Revolutionizing Food Industry: Circe Bioscience Licenses Groundbreaking Decarbonization Technology from Wyss Institute at Harvard University

Novel gas fermentation approach enables engineered microbes to eat greenhouse gases and produce valuable products for multiple uses

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The Wyss Institute for Biologically Inspired Engineering at Harvard University announced today that Circe, a startup developed at the Institute and spun out of Harvard, has signed a worldwide, exclusive licensing agreement coordinated by Harvard's Office of Technology Development (OTD) to commercialize a novel bioproduction technology that could significantly reduce the carbon emissions of industries from food to aviation fuel.

Circe has raised more than $8 million to date from investors including Regen Ventures, Undeterred Capital, Ponderosa Ventures, Bee Partners, and Elementum Ventures.

"One of the great challenges humanity faces is how to maintain global growth and production and decarbonize everything at the same time. Circe is addressing this critical problem by using gas fermentation to manufacture the products and molecules we need in a carbon-negative way," said Shannon Nangle, Ph.D., who co-founded Circe along with fellow Wyss member Marika Ziesack, Ph.D.

Developed in the lab of Wyss Core Faculty member Pamela Silver, Ph.D., Circe's technology grows microbes on gases like carbon dioxide --- in the same way plants grow --- and harvests the molecules they build. Nangle and Ziesack used synthetic biology to tweak the metabolisms of certain microbes that naturally "eat" greenhouse gases so that they use those gases to manufacture molecules that are valuable to many industries. Their platform has produced molecules identical to those that make up sugars, fats, biodegradable plastics, and biofuels, all using only CO2, water, and electricity as inputs.

"In order to ensure that the Earth is habitable for future generations of humans, we urgently need to decarbonize industries and start reversing the damage we've caused to the planet. Microbes are wonderful living machines that we can leverage to produce the things we need for everyone to live a happy, comfortable life while reducing pollution, land use, and fossil fuel consumption," said Silver, who is also the Elliot T. and Onie H. Adams Professor of Biochemistry and Systems Biology at Harvard Medical School (HMS).

Circe's first products in development are triglycerides: the molecules that make up the fats, butters, and oils that we eat and use every day. The team has used their triglycerides to make the world's first gas fermentation-derived chocolate, which - given the worldwide shortage of cocoa in the 2023-2024 growing season - could provide a solution to global food supply chain interruptions. In addition, this proof-of-concept enables the production of food products in any region, reducing the industry's carbon footprint.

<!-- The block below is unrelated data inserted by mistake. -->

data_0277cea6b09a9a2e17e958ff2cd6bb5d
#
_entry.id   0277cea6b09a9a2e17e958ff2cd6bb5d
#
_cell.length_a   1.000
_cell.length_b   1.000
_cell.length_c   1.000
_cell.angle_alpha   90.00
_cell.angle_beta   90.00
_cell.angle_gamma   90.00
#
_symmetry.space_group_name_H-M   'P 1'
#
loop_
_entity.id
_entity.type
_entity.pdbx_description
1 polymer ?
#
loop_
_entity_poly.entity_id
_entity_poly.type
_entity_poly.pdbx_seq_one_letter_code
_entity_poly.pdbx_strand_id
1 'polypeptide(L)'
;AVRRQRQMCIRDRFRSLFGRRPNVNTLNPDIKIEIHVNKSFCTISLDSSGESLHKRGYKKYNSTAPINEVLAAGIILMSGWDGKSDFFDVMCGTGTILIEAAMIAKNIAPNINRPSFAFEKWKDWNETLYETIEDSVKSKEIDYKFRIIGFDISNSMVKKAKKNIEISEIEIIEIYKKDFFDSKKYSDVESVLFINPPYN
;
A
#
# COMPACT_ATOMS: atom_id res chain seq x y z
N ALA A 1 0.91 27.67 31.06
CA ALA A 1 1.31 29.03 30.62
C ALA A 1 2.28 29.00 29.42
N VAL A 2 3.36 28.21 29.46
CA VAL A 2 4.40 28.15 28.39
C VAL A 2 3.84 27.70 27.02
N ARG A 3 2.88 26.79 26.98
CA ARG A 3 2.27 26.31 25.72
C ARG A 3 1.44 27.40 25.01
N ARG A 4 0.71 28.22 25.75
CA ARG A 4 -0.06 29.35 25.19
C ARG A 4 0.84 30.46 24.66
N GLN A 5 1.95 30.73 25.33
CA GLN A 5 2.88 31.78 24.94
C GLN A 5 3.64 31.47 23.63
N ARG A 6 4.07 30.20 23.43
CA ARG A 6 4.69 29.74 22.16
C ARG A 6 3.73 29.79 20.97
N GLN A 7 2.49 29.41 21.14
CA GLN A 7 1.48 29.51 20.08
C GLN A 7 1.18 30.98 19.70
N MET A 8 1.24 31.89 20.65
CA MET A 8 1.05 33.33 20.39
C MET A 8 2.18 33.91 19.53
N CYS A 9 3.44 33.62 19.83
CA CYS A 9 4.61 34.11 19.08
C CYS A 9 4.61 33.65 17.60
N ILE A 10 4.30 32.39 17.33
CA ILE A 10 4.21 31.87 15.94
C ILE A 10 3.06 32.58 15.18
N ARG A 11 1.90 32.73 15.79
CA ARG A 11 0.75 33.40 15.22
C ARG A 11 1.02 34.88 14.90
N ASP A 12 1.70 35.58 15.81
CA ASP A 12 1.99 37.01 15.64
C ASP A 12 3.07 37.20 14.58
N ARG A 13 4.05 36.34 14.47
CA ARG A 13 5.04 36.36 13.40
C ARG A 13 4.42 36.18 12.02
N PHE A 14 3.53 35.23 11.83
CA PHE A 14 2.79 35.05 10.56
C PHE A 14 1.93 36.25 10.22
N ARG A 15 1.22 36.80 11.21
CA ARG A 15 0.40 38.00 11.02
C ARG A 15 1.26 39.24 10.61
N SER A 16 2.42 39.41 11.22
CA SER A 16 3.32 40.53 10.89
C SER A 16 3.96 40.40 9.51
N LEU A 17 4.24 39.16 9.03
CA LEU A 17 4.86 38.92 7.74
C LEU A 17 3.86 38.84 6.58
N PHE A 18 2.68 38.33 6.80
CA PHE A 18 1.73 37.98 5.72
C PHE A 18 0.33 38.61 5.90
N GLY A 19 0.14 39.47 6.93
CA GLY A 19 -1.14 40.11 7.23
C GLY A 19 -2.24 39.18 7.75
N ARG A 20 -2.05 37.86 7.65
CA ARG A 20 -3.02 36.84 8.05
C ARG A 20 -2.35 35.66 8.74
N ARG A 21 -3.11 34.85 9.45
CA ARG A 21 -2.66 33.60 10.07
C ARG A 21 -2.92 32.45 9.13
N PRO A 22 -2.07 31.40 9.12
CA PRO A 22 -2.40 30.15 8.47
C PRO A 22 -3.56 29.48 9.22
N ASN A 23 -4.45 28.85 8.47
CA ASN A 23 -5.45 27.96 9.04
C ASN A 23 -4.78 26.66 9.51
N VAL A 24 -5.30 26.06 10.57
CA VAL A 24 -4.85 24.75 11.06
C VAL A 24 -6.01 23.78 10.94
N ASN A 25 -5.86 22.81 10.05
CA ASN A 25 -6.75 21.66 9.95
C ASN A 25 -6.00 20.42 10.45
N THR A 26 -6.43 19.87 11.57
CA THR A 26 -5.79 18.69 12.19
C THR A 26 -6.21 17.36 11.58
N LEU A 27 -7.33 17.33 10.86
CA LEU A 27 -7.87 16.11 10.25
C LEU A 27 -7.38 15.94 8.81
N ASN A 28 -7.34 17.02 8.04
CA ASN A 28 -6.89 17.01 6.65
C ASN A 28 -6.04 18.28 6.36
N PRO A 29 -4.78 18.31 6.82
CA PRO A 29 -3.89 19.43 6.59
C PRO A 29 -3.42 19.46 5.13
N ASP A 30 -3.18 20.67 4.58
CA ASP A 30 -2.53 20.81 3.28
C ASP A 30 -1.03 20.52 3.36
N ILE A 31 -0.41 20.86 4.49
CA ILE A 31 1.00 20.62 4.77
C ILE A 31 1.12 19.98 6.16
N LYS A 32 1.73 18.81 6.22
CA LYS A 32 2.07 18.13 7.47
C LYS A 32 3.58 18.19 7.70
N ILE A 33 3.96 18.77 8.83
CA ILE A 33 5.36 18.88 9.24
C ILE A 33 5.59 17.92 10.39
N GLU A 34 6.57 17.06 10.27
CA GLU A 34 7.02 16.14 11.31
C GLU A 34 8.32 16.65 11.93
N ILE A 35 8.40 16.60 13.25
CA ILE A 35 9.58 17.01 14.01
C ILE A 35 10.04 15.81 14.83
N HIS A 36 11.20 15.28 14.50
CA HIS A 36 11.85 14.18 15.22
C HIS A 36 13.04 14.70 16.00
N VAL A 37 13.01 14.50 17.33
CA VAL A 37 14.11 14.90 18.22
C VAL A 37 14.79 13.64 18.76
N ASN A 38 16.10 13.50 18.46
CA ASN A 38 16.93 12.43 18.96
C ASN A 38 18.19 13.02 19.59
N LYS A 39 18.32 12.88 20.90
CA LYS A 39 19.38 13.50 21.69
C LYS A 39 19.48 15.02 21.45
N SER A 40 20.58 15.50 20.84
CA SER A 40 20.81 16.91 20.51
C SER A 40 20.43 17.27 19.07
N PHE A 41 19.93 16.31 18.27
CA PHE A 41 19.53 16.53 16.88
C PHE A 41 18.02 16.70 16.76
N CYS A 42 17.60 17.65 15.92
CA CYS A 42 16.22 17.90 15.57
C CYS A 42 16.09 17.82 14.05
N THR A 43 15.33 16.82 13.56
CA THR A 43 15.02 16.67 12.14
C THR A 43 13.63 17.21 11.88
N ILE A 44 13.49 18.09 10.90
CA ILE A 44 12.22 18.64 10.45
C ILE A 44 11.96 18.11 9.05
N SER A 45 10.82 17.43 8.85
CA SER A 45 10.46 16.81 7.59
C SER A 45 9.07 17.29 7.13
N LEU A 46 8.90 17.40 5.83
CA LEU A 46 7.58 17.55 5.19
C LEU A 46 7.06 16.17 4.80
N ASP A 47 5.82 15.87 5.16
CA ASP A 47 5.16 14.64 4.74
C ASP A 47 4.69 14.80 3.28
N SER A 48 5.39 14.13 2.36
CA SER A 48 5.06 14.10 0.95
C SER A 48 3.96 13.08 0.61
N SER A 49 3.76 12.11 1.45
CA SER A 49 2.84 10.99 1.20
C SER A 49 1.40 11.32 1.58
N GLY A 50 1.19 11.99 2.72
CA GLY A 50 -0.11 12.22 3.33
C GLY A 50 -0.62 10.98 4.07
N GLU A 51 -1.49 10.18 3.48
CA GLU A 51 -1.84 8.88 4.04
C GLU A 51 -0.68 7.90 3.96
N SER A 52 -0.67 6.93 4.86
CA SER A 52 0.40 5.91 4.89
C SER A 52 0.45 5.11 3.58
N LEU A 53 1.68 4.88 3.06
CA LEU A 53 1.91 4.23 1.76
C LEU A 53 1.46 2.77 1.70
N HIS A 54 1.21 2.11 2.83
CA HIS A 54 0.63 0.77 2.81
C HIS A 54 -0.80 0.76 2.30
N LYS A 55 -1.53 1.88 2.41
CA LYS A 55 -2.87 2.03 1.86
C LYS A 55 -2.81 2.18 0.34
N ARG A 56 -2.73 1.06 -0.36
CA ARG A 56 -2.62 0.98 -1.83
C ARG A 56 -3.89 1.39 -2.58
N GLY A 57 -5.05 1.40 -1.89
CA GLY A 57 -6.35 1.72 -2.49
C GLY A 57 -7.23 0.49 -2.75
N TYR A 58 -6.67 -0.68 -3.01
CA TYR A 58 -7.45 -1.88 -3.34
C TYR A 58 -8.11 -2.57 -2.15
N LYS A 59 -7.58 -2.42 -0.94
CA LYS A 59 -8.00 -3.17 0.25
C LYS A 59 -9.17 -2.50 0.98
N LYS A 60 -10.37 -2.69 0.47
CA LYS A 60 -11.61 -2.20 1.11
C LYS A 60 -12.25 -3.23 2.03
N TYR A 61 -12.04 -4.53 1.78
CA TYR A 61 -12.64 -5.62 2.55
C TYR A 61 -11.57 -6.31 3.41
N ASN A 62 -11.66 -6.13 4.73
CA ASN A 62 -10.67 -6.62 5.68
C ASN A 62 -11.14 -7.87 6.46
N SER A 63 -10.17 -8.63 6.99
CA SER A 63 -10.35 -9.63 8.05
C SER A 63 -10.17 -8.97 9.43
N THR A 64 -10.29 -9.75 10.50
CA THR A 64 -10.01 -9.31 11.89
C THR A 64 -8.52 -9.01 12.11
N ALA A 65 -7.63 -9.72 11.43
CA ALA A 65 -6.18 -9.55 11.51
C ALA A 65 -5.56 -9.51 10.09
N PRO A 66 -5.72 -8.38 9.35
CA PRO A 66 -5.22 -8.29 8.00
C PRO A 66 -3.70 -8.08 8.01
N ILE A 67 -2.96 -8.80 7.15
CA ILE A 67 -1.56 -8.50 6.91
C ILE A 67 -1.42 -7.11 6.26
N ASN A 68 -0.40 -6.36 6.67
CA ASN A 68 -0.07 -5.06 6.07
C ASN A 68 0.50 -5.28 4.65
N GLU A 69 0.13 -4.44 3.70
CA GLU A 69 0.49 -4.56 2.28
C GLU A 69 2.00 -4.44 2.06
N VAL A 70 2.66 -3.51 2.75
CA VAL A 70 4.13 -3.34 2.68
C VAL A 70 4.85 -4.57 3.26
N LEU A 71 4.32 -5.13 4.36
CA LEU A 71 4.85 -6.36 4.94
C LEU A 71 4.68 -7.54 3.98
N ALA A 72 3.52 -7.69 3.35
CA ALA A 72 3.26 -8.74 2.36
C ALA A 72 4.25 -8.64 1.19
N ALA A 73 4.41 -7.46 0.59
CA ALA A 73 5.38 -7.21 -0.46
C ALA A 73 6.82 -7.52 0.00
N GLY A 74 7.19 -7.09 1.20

The Circe team is also exploring other types of fats, including milkfat that can add creaminess to both dairy and non-dairy milk products, and palm oil that can be used across the food and cosmetics industries, as well as for sustainable fuels.

Circe's fermentation platform was created and significantly de-risked at the Wyss Institute through the Institute's validation pipeline, which provides aspiring entrepreneurs with the resources and support they need to transition their teams and technologies from the lab to the real world. Based on its potential for significant positive impact, it was named an Institute Project in 2021 and provided additional funding from the Wyss to expedite its commercialization.

Over the course of Circe's development, the team won several accolades in recognition of its innovative concept. While at the Wyss, they were awarded $3.2 million from the US Department of Energy's ARPA-E ECOSynBio program, and Nangle and Ziesack were named 2021 Activate Fellows. After the company spun out of Harvard, Nangle was named an "Innovator Under 35" by MIT Tech Review.

"For centuries, humans' relationship with Nature has been dominated by extraction, destruction, and consumption. A paradigm shift to one of conservation, regeneration, and co-production using Nature's building materials rather than harsh chemicals is starting to happen, but at much too slow a pace. The Circe team's technology has the potential to speed up the transition to a future in which we work with Nature to produce what we need, rather than exploiting it," said Don Ingber, M.D., Ph.D., the Wyss Institute's Founding Director. Ingber is also the Judah Folkman Professor of Vascular Biology at HMS and Boston Children's Hospital, and the Hansjörg Wyss Professor of Bioinspired Engineering at Harvard's John A. Paulson School of Engineering and Applied Sciences (SEAS).

Note: This article has been translated using a computer system without human intervention. LUMITOS offers these automatic translations to present a wider range of current news. Since this article has been translated with automatic translation, it is possible that it contains errors in vocabulary, syntax or grammar. The original article in German can be found here.

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